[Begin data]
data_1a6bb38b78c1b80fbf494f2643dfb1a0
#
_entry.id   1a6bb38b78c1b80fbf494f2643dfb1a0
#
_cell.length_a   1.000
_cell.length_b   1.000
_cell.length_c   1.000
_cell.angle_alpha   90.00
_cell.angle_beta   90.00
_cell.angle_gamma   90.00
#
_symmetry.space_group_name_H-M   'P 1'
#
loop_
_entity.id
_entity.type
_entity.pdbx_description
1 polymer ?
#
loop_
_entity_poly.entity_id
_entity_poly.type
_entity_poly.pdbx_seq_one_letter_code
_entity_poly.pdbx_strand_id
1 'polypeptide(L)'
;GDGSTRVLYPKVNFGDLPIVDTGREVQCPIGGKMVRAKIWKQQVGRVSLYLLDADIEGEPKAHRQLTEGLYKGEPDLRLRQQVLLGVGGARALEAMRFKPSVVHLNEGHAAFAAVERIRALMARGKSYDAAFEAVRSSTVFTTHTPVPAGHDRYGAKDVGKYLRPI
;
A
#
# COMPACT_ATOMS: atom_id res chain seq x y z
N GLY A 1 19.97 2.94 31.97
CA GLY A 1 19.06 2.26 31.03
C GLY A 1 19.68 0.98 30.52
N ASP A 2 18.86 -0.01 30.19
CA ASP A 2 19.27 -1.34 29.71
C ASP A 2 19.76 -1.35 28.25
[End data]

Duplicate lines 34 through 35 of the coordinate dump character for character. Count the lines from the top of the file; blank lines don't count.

N ASP A 2 18.86 -0.01 30.19
CA ASP A 2 19.27 -1.34 29.71